“Home Impressions #6”
© Copyright Rafa Torcida
For unusual, creative photos, photograph objects that form patterns and repetitions. Just make sure you heed the guidelines for composition that we’ve discussed previously in the Photobird Daily, including the Rule of Thirds, and fill the frame, which typically seems to work best for patterns and repetition.
For example, check out the photo above by Rafa Torcida entitled “Home Impressions #6“. The hardwood floor provides the interesting pattern, while the sandals aligned in the lower-left Rule of Thirds intersection provides a focal point and helps break up the repetition of the wood forms. Without the sandals, the photo would look more like a floor sample at a home improvement store than something you’d consider hanging on the wall of your house.
An article at the Digital Photography School website entitled “Using Repetition and Patterns in Photography” explains two great ways to deal with patterns. You can either emphasize the patterns or break the patterns.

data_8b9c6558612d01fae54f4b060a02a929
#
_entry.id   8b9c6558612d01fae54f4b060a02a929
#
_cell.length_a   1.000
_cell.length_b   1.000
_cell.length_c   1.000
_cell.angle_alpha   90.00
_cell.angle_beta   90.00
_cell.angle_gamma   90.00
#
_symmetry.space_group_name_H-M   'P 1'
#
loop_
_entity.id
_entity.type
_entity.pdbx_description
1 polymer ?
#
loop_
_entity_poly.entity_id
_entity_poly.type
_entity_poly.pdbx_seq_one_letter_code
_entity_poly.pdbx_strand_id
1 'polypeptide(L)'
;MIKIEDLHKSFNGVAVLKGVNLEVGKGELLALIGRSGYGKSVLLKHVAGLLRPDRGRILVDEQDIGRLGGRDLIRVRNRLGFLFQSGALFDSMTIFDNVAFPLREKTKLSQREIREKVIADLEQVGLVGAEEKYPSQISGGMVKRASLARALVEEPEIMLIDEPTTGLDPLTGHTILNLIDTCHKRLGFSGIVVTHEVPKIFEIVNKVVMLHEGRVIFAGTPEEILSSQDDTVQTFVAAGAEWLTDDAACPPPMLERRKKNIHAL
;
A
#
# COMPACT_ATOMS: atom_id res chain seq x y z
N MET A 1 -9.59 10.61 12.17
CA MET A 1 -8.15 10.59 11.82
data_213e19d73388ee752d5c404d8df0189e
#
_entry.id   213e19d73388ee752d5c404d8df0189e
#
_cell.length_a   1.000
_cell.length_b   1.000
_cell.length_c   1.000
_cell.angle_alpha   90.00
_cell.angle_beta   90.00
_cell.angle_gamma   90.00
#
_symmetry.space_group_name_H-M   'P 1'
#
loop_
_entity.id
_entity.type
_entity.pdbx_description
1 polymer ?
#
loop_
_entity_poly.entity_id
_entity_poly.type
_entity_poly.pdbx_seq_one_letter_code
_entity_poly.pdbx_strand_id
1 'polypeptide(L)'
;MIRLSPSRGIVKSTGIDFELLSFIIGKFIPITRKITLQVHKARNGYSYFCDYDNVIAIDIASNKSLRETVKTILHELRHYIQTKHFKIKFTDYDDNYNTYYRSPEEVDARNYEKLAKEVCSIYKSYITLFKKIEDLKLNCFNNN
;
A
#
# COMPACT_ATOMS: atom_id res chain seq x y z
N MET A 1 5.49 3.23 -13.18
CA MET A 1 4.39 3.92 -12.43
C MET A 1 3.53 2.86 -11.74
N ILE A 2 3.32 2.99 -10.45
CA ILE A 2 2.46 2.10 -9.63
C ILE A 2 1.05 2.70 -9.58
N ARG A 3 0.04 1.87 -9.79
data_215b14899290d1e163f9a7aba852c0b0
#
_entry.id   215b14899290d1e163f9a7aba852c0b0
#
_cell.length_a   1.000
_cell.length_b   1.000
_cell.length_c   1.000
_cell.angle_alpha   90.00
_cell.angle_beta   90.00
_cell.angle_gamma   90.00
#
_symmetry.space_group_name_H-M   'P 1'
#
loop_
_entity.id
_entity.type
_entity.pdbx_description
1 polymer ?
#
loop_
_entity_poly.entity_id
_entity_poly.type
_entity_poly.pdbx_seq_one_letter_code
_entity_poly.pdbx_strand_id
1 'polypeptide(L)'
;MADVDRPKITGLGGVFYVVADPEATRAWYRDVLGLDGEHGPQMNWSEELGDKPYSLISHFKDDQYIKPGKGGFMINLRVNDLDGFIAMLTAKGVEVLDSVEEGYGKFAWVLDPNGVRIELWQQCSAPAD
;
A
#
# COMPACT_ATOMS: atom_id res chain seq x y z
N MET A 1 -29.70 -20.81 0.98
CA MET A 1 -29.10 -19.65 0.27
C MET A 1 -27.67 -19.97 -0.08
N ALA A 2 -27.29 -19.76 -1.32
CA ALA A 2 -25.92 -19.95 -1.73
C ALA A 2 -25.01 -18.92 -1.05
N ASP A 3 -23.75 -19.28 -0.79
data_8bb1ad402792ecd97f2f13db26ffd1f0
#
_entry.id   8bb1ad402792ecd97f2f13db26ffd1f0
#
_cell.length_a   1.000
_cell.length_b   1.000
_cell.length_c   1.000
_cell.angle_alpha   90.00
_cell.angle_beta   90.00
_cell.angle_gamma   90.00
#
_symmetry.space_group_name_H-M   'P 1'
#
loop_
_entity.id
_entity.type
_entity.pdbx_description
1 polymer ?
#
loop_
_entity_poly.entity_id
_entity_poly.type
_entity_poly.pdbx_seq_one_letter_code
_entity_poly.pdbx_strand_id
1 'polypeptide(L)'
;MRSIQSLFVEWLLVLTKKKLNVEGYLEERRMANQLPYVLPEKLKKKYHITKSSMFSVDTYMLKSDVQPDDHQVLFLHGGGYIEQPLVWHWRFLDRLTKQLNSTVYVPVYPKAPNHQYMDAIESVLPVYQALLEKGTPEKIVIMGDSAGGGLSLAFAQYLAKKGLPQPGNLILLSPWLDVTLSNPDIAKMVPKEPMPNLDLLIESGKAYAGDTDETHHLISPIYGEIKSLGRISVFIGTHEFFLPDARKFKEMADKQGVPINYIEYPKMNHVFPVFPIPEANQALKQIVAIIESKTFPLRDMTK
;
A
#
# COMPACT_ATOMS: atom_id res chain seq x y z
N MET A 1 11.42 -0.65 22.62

When you emphasize a repetitive pattern by filling the frame, you can give the impression of size and large numbers. For example, the stepping stones in Rafa’s “Home Impressions #1“, and the unique ceiling in his “Far Above the Clouds” both give us the impression that these objects could go on forever. At the very least, we don’t know exactly when they stop. They’re definitely repetitive.
The key to these types of photos is to zoom in close enough to the objects so that their patterns fill the frame of your photo and so that the photo gives the impression that the objects go on forever, even though they might just stop right outside the frame.
The other way to deal with patterns is to break the repetition, by adding a contrasting object with a different color, shape, or texture, or by removing one of the repeating objects. For example, in Rafa’s photo “Home Impressions #6” shown above, the sandals break the repeating pattern of the zigzag shape created by the wood pieces in the hardwood floor. It’s important where in the frame you place the object that breaks the pattern, with the Rule of Thirds being a popular consideration, but definitely not the only creative option.
Be sure to read the entire article and see a few more pattern photo examples in the article at the Digital Photography School.